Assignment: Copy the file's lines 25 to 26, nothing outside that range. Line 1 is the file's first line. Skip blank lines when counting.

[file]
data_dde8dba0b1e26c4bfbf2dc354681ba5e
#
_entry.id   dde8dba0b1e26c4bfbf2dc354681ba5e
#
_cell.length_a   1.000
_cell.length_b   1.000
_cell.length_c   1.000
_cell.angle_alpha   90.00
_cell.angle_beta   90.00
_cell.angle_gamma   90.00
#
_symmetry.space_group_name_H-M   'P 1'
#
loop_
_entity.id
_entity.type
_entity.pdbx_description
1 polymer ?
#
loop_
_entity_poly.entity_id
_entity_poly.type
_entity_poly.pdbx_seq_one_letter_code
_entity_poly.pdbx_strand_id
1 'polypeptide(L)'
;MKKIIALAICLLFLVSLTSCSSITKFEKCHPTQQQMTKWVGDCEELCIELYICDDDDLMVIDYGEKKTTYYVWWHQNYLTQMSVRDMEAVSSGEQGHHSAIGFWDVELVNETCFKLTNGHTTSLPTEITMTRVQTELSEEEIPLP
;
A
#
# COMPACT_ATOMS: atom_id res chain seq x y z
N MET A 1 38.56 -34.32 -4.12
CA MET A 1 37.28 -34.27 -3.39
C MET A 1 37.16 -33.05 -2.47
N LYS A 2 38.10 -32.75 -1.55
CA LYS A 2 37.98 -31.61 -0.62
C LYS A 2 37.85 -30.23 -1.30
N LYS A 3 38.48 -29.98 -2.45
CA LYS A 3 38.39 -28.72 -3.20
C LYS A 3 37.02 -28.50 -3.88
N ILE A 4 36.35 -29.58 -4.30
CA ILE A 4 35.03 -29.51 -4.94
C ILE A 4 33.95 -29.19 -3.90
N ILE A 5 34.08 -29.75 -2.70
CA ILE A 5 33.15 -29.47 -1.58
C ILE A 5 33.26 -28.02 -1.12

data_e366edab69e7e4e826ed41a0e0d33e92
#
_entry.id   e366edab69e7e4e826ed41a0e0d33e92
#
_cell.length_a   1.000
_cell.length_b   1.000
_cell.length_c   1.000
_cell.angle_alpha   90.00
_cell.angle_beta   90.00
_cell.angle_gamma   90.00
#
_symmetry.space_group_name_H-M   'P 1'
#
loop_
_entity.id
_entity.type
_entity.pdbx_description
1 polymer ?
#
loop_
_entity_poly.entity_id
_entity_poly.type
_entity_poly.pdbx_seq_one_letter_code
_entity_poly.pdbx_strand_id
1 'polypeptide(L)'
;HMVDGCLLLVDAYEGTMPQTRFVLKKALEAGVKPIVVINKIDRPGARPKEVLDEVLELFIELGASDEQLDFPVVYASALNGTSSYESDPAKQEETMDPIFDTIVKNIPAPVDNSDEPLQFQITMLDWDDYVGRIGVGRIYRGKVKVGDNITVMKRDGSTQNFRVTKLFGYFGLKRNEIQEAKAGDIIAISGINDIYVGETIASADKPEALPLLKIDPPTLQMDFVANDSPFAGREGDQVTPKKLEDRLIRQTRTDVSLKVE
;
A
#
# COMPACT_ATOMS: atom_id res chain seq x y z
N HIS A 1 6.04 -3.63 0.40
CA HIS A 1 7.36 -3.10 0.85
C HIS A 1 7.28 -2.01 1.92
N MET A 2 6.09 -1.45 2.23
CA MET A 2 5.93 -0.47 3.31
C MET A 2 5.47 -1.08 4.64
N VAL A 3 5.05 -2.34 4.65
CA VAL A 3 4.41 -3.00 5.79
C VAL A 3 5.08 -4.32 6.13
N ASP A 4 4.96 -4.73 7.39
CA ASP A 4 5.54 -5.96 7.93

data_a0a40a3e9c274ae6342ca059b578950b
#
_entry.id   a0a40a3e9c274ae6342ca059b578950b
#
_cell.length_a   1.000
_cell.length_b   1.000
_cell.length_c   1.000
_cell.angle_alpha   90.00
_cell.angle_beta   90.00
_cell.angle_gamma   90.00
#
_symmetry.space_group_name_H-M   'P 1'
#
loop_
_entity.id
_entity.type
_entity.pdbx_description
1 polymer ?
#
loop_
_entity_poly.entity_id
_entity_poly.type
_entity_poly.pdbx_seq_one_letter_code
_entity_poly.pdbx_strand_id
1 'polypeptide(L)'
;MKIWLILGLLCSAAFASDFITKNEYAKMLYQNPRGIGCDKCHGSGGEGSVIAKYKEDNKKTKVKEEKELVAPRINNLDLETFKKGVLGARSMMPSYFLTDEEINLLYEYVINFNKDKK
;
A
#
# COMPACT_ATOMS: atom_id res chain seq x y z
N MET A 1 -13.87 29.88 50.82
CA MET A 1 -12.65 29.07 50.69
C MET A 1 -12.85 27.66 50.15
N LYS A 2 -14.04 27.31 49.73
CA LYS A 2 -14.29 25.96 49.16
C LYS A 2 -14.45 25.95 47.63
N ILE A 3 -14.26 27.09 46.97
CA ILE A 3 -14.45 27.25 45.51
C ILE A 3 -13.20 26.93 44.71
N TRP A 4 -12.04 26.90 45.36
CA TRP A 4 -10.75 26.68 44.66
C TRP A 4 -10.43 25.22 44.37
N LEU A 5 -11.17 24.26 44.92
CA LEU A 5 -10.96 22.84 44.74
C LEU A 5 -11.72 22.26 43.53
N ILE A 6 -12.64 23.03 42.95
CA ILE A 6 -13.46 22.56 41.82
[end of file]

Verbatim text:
1 'polypeptide(L)'
;MKKIIALAICLLFLVSLTSCSSITKFEKCHPTQQQMTKWVGDCEELCIELYICDDDDLMVIDYGEKKTTYYVWWHQNYLTQMSVRDMEAVSSGEQGHHSAIGFWDVELVNETCFKLTNGHTTSLPTEITMTRVQTELSEEEIPLP